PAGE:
All ORIA bananas are marketed through Perth. WA growers cannot currently supply the full WA banana demands, supplying about 40 to 50% of demand.
BANANA PACKAGING, MUSA SP. / MUSACEAE
Bananas are bought by weight or packaged either in trays covered with plastic or in perforated bags. Bananas are displayed in great cardboard boxes, and the "hands’ can be loose or packaged. In some shops, they are already weighed, in a perforated plastic bag and libelled or in flow pack, that is to say, in trays wrapped in plastic. Some companies have exhibitors with hangers to display the "hands’.
One-A-Day Bananas: Genius at Work or Waste of Packaging? (Survey)
Mark at BoingBoing says "This is the way to sell bananas - a pack with a spectrum of ripeness levels." Everybody is talking about it; Elizabeth at Kitchn describes it as "the only way bananas should be sold".
The first banana in the pack is perfectly ripe and ready to eat right away, the next is a little less ripe, but will probably be ready to slice over your cereal the following morning. All the way on the right, the last banana is bright green and nowhere near ripe enough to eat. But by the time you get through the other bananas, that one will be perfect.
My first thought on seeing it was that bananas already come in a perfect package- a peel, totally biodegradable and compostable. It's the last product that needs a disposable plastic container. Almost a decade ago, we called wrapping bananas packaging design at its worst.
Del Monte wrapped bananas
Del Monte Bananas/Promo image
In another post on Del Monte packaged bananas, I couldn't decide whether it should be tagged wretched excess or greenwash watch.
But in a very fresh post about wasted fruits and vegetables Katherine notes:
Bananas, for example, took the prize for waste in terms of total volume and for climate impact. Being a tropical fruit that's flown to markets all around the world, its carbon footprint is large and turnover is high. People buy a lot of bananas because they're cheap and easy to eat, but they have a short window for optimal ripeness, which leads to shoppers to reject those that are overly brown.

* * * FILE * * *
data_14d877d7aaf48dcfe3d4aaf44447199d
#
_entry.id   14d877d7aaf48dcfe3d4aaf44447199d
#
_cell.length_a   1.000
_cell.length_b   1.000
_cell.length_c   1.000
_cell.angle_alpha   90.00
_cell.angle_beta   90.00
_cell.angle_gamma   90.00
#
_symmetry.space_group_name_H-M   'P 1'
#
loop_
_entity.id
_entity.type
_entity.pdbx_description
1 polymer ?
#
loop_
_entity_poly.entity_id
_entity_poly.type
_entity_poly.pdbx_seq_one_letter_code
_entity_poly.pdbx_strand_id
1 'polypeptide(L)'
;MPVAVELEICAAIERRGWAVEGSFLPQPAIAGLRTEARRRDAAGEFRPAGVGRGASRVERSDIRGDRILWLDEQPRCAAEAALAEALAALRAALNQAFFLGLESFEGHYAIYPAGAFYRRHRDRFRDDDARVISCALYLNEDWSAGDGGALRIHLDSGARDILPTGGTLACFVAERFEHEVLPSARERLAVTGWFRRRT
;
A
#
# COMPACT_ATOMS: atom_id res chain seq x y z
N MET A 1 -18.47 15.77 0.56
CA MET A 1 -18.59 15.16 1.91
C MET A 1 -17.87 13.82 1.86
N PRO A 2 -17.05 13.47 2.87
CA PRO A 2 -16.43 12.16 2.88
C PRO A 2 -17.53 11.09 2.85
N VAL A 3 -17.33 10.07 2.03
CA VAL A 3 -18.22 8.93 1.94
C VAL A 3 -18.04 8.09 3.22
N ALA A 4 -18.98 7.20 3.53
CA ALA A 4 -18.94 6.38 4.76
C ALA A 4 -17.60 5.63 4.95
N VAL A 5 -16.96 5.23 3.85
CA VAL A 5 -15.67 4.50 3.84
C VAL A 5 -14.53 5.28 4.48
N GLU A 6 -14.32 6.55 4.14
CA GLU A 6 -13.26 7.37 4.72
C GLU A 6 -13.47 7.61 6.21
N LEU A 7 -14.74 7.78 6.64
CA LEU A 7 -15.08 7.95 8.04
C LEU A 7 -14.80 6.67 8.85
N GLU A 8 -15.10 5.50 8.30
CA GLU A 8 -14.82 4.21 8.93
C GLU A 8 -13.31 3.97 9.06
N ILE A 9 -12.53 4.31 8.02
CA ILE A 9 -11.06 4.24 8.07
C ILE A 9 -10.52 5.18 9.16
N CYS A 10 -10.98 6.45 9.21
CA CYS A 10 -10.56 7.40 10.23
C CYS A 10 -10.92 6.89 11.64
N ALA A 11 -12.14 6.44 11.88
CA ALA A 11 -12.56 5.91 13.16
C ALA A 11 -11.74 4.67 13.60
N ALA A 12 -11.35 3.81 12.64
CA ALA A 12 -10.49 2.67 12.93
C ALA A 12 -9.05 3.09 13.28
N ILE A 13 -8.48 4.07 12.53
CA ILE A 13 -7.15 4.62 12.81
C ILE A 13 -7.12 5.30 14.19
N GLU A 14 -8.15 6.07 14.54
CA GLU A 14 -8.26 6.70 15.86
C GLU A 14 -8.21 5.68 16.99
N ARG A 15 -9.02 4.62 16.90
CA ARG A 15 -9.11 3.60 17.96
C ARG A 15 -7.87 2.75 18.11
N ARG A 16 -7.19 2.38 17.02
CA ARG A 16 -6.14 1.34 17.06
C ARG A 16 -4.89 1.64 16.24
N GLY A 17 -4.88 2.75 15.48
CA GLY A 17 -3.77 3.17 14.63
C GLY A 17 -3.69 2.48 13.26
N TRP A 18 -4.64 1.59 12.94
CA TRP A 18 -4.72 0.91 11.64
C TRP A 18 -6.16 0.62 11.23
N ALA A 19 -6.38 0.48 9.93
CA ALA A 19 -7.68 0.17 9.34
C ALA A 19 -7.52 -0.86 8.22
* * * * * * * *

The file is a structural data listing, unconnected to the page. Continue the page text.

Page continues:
These are hard choices. Del Monte actually defended their banana wrapping as a way of reducing waste; the packages used CRT [“Controlled Ripening Technology”]. Their VP of marketing told Forbes:
The primary purpose of the CRT banana technology is to extend the shelf life of the product without using any artificial preservatives or other chemicals or gasses but rather by regulating the product’s natural respiration rate. By achieving this, bananas can now be sold in venues, such as convenience stores, cafeterias and school vending machines, offering consumers a fresh and healthy alternative to the typical snacks linked to the growing obesity epidemic in many western societies. In the past, this alternative was not possible due to the highly perishable nature of bananas and the unwillingness of the retailer or vending operator to absorb high losses due to overripe product.
This new packaging from Korea theoretically reduces waste because you get one ripening banana per day, which should reduce waste, particularly when more and more people are living alone and would like their bunch of bananas to last all week.
On the other hand, bananas do not need to be perfect to eat, a bit of brown never hurt anyone. As Katherine noted in her post Stop the war on imperfect bananas!
It’s an argument I sometimes have with my kids when they come home from school, a blackened banana still in their lunch bags: “That black spot does not mean it’s bad!” I peel it open to show that the inside is just fine, and then they’re happy to munch away.
You can always turn them into banana bread or many other things, they do not have to go into the composting bin. As Katherine notes:
There are so many ways to use old bananas. Think of them as your best friend in the kitchen, a magic bullet solution to make everything from curry to pancakes taste like a million bucks.
AlanH20/CC BY 2.0
Then Melissa tells us that they are good for a whole lot more than just eating.
Instead, everyone is excited about putting them in plastic boxes, a solid fossil fuel, often ending up in the ocean or the landfill. The whole idea is silly; there are somewhere between 7 and a million ways to use bananas. If you shop carefully and buy what you need, they can all get eaten or used in a reasonable time.
But judging by all the raving headlines saying things like Bananas have been solved, I wonder if I am alone.